Even if your sales training is in-line to your strategic action plan, you must communicate your expectations to your team as well as to the sales trainer. This communication starts with your participation as the senior executive to sales manager while in the first training session. Let your sales team know that this is an investment in them because you value them as members of your business. This one simple action can yield hundreds to thousands of dollars simply because you have demonstrated through your communication the importance of this sales training strategy.
Dedication – The 7th Phase
Since most sales training programs evolve from the K-16 experience, their sustainability is weakened because of a lack of commitment to understanding how people react to change and therefore learn. In 1965, Dr. Bruce Tuckman published his 4 Stages of Team Development otherwise known as Forming, Storming, Norming and Performing.
When a team of sales professionals comes together, initially their collective behavior is united and there may be an upward move towards the desired results. This is the forming stage. Then with a little time, the team members start demonstrating negative behaviors in the second stage of storming. With time, practice and support, things start to click together during the third phase of norming. Finally, once everything and everyone have clarity about what they are doing and how to do it, the team starts performing (Stage Four).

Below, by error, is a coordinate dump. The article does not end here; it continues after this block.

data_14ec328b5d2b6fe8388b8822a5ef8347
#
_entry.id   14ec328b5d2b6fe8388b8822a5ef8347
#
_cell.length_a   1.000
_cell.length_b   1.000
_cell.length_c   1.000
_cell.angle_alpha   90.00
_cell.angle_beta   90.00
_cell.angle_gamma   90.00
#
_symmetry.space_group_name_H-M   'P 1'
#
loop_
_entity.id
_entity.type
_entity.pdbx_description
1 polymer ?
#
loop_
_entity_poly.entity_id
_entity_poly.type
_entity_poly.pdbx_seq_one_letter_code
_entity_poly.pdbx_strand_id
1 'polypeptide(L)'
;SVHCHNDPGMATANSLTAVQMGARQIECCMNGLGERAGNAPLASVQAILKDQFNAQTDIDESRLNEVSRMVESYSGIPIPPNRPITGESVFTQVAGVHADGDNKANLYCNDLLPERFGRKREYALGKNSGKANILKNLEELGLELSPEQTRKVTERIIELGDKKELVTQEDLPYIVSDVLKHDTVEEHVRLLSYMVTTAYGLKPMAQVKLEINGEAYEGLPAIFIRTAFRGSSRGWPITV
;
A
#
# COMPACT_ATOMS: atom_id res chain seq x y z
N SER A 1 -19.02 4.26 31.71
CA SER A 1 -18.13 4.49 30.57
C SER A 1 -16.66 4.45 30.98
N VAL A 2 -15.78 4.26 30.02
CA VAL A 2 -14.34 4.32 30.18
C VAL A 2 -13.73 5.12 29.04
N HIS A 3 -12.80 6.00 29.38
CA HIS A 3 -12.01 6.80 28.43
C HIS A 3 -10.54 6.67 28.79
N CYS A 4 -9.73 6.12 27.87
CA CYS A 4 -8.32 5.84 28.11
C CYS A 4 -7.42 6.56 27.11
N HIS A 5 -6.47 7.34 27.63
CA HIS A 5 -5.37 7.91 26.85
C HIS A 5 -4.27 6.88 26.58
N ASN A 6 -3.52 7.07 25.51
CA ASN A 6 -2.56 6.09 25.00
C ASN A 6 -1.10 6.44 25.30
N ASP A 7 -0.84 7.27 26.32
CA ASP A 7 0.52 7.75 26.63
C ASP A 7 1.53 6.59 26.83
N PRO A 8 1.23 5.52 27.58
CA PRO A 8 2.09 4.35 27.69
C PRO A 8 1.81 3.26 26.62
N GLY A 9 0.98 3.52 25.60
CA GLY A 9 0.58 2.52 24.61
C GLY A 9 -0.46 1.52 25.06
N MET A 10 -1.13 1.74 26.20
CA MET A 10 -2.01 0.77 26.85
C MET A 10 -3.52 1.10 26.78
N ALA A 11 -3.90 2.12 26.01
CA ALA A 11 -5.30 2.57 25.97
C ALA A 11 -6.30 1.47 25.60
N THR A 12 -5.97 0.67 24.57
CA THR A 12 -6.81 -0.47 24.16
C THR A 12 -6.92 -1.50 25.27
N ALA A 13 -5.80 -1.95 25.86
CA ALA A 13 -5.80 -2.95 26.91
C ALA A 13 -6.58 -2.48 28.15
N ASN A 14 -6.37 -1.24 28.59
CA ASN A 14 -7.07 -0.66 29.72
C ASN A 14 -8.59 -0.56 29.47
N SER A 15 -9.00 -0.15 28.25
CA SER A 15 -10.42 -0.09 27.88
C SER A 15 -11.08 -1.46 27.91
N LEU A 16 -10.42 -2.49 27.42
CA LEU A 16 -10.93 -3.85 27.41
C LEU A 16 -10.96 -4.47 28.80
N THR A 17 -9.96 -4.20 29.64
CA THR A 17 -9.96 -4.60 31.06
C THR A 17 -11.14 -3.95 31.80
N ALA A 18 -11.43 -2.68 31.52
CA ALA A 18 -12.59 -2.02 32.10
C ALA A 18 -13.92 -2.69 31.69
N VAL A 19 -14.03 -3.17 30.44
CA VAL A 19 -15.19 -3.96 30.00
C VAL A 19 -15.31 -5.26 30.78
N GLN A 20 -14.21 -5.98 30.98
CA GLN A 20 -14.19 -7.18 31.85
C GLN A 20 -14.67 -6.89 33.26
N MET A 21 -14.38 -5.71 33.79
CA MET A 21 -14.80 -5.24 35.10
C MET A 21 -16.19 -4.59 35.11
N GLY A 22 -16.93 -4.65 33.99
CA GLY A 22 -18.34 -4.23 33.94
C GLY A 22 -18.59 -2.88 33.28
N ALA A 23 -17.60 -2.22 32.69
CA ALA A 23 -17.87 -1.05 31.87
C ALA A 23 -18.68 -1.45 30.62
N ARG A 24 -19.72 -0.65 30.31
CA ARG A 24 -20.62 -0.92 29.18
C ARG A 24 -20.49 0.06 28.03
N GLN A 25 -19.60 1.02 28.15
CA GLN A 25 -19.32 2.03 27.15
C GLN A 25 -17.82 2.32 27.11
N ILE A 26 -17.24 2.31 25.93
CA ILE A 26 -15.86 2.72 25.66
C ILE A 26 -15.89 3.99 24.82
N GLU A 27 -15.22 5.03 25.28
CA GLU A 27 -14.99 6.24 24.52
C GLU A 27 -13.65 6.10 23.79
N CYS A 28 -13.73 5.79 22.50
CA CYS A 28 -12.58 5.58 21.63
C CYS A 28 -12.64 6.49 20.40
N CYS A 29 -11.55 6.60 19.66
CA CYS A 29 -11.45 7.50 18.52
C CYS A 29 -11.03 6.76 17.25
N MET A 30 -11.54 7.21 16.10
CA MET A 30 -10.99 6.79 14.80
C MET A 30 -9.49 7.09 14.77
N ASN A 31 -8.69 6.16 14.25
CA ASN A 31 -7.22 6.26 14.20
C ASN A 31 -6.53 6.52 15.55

By understanding that sales training takes time and being committed to staying the course, your business can easily secure a positive return on its training dollars. Remember with information doubling every year your sales team needs to be ahead of the competition. The development and delivery of an effective sales training program is your competitive advantage.